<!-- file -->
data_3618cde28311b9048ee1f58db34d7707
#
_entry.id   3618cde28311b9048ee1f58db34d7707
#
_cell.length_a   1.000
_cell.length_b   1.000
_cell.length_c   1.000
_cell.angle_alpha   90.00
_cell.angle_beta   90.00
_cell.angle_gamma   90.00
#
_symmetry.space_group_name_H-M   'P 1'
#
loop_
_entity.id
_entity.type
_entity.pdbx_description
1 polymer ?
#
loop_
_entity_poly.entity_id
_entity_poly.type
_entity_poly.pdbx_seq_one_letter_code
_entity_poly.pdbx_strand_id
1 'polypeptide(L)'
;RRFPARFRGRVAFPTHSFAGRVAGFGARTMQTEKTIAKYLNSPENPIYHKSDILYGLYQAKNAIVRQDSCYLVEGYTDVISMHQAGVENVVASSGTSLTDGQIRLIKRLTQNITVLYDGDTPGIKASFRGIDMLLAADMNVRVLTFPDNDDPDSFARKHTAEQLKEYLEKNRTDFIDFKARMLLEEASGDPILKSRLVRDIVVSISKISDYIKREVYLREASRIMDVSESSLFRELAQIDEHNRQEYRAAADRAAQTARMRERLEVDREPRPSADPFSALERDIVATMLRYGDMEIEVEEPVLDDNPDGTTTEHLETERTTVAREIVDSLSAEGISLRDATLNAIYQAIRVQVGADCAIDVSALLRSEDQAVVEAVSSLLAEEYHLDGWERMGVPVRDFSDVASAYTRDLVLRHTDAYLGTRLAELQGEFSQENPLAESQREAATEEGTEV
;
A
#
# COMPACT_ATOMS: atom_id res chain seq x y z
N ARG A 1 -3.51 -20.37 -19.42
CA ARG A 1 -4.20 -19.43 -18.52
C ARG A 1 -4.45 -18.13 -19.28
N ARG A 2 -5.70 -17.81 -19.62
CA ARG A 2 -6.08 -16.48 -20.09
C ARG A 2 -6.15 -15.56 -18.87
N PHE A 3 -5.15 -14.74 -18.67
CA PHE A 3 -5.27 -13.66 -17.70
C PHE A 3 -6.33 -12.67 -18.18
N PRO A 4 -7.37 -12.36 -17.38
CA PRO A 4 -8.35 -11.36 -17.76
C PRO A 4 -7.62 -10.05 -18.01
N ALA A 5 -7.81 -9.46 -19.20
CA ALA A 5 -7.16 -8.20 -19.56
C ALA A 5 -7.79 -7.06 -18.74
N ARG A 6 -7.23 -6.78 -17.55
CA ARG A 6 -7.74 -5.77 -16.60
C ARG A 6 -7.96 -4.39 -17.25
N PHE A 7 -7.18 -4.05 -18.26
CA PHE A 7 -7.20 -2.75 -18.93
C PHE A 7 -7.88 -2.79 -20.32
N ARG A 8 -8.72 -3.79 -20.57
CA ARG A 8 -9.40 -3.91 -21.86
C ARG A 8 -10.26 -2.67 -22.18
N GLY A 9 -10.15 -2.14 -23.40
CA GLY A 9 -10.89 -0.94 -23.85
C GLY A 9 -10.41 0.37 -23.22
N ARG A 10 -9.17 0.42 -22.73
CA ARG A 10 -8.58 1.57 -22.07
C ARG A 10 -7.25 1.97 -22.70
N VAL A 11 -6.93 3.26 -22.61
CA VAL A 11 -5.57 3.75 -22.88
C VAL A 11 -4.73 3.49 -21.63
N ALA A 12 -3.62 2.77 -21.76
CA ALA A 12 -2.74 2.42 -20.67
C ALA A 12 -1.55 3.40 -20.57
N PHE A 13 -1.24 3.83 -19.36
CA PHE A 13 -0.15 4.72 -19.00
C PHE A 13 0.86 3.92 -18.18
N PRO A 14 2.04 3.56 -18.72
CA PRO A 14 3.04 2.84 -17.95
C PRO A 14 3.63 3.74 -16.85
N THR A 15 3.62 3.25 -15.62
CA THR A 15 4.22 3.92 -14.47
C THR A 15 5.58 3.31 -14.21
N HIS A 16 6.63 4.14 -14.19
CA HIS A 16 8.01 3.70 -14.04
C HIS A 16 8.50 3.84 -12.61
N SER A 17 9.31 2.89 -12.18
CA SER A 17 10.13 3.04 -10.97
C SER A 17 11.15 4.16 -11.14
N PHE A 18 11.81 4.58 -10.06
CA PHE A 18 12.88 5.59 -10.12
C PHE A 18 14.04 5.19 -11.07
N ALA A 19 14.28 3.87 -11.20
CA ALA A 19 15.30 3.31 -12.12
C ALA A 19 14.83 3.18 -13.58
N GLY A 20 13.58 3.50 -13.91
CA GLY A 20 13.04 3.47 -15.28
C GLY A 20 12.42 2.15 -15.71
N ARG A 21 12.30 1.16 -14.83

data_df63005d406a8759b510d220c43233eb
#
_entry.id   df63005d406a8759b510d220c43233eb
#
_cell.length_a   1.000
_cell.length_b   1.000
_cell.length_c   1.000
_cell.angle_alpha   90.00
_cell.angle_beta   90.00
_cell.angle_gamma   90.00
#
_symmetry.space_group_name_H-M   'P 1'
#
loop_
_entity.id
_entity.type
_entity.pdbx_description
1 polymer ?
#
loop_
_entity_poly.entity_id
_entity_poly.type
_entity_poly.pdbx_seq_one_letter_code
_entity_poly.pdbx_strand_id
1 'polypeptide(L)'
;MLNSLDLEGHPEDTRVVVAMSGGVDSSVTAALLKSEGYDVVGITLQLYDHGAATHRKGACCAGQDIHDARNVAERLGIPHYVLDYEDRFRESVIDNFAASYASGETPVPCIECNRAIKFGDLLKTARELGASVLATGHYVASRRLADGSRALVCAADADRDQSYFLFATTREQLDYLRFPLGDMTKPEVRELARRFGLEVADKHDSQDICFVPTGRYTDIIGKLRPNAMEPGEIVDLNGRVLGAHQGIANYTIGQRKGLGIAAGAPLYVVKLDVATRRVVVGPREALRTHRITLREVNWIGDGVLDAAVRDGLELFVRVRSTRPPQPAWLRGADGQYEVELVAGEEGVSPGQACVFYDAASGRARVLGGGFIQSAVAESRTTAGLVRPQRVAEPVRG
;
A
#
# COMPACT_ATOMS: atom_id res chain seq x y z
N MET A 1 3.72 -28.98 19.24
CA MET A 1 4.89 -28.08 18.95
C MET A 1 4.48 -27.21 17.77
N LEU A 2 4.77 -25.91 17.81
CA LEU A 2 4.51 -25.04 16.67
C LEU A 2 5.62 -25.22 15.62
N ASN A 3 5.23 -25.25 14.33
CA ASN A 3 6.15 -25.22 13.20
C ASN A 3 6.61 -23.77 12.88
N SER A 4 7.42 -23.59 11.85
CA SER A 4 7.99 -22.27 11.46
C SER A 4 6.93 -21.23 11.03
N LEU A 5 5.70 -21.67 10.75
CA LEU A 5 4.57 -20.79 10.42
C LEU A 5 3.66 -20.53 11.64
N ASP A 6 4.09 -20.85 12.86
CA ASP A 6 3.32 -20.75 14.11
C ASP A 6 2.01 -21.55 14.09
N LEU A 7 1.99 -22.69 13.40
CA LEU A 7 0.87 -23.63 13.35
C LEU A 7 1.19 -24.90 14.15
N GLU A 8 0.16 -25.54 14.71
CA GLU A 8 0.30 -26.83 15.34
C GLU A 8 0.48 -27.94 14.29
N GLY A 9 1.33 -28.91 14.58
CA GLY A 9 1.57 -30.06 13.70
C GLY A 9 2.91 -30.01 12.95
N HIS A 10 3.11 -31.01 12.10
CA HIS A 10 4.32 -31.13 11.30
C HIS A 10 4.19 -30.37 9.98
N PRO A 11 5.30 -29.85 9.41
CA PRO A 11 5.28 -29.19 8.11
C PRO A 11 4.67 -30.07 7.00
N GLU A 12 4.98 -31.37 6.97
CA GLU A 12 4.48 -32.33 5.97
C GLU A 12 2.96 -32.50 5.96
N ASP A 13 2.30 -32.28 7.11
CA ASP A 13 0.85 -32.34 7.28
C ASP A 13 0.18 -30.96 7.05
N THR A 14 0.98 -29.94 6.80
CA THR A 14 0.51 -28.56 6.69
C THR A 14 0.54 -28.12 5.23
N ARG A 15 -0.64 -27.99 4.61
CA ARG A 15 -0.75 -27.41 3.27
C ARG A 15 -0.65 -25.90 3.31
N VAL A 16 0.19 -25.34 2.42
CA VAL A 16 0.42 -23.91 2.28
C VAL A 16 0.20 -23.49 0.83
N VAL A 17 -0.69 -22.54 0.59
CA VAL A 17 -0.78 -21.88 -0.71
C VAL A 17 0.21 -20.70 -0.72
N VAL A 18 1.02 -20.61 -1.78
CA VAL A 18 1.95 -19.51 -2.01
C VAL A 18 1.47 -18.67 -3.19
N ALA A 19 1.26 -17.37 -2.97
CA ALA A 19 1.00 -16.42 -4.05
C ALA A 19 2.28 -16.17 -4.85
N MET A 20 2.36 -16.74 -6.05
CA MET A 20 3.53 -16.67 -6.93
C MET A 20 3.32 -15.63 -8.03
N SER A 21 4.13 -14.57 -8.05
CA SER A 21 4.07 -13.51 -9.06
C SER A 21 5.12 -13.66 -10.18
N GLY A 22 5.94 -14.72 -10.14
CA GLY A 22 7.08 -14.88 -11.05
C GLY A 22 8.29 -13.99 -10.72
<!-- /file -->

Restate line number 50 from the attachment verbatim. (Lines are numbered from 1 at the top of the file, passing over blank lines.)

CA PHE A 7 -7.20 -2.75 -18.93